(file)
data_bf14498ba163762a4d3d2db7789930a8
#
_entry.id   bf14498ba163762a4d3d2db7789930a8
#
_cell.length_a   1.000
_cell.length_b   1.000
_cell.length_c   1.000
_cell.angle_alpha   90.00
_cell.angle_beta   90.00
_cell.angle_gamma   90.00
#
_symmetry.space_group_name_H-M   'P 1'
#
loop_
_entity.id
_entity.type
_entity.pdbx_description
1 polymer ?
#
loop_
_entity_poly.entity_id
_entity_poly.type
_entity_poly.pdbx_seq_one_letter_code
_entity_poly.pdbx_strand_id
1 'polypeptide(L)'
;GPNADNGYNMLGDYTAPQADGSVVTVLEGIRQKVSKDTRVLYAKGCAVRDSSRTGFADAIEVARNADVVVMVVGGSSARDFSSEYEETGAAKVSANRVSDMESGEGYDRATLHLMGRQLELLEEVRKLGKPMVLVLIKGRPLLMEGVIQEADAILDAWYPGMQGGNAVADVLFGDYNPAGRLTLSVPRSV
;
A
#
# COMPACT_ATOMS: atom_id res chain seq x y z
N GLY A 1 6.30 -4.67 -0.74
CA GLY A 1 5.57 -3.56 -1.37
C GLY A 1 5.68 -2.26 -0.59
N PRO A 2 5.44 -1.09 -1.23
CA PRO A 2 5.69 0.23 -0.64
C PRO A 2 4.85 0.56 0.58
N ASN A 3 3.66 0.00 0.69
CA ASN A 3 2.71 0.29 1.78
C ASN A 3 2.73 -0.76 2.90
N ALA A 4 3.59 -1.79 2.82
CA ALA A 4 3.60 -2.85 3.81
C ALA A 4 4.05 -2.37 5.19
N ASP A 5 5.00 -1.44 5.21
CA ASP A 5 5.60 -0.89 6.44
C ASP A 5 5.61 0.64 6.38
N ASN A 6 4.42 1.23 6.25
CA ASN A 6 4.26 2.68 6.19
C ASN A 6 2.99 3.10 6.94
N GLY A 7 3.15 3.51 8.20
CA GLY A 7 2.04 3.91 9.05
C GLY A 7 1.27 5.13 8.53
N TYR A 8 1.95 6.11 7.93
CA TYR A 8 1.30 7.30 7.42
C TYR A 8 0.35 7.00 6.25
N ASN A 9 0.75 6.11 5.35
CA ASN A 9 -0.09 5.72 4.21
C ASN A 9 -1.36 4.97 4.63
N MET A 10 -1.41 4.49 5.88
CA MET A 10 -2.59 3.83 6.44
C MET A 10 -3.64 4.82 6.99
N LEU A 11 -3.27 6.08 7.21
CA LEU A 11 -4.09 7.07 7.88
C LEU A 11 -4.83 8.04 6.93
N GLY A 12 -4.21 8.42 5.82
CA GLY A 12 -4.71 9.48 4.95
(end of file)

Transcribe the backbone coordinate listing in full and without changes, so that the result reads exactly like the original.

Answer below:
data_bf14498ba163762a4d3d2db7789930a8
#
_entry.id   bf14498ba163762a4d3d2db7789930a8
#
_cell.length_a   1.000
_cell.length_b   1.000
_cell.length_c   1.000
_cell.angle_alpha   90.00
_cell.angle_beta   90.00
_cell.angle_gamma   90.00
#
_symmetry.space_group_name_H-M   'P 1'
#
loop_
_entity.id
_entity.type
_entity.pdbx_description
1 polymer ?
#
loop_
_entity_poly.entity_id
_entity_poly.type
_entity_poly.pdbx_seq_one_letter_code
_entity_poly.pdbx_strand_id
1 'polypeptide(L)'
;GPNADNGYNMLGDYTAPQADGSVVTVLEGIRQKVSKDTRVLYAKGCAVRDSSRTGFADAIEVARNADVVVMVVGGSSARDFSSEYEETGAAKVSANRVSDMESGEGYDRATLHLMGRQLELLEEVRKLGKPMVLVLIKGRPLLMEGVIQEADAILDAWYPGMQGGNAVADVLFGDYNPAGRLTLSVPRSV
;
A
#
# COMPACT_ATOMS: atom_id res chain seq x y z
N GLY A 1 6.30 -4.67 -0.74
CA GLY A 1 5.57 -3.56 -1.37
C GLY A 1 5.68 -2.26 -0.59
N PRO A 2 5.44 -1.09 -1.23
CA PRO A 2 5.69 0.23 -0.64
C PRO A 2 4.85 0.56 0.58
N ASN A 3 3.66 0.00 0.69
CA ASN A 3 2.71 0.29 1.78
C ASN A 3 2.73 -0.76 2.90
N ALA A 4 3.59 -1.79 2.82
CA ALA A 4 3.60 -2.85 3.81
C ALA A 4 4.05 -2.37 5.19
N ASP A 5 5.00 -1.44 5.21
CA ASP A 5 5.60 -0.89 6.44
C ASP A 5 5.61 0.64 6.38
N ASN A 6 4.42 1.23 6.25
CA ASN A 6 4.26 2.68 6.19
C ASN A 6 2.99 3.10 6.94
N GLY A 7 3.15 3.51 8.20
CA GLY A 7 2.04 3.91 9.05
C GLY A 7 1.27 5.13 8.53
N TYR A 8 1.95 6.11 7.93
CA TYR A 8 1.30 7.30 7.42
C TYR A 8 0.35 7.00 6.25
N ASN A 9 0.75 6.11 5.35
CA ASN A 9 -0.09 5.72 4.21
C ASN A 9 -1.36 4.97 4.63
N MET A 10 -1.41 4.49 5.88
CA MET A 10 -2.59 3.83 6.44
C MET A 10 -3.64 4.82 6.99
N LEU A 11 -3.27 6.08 7.21
CA LEU A 11 -4.09 7.07 7.88
C LEU A 11 -4.83 8.04 6.93
N GLY A 12 -4.21 8.42 5.82
CA GLY A 12 -4.71 9.48 4.95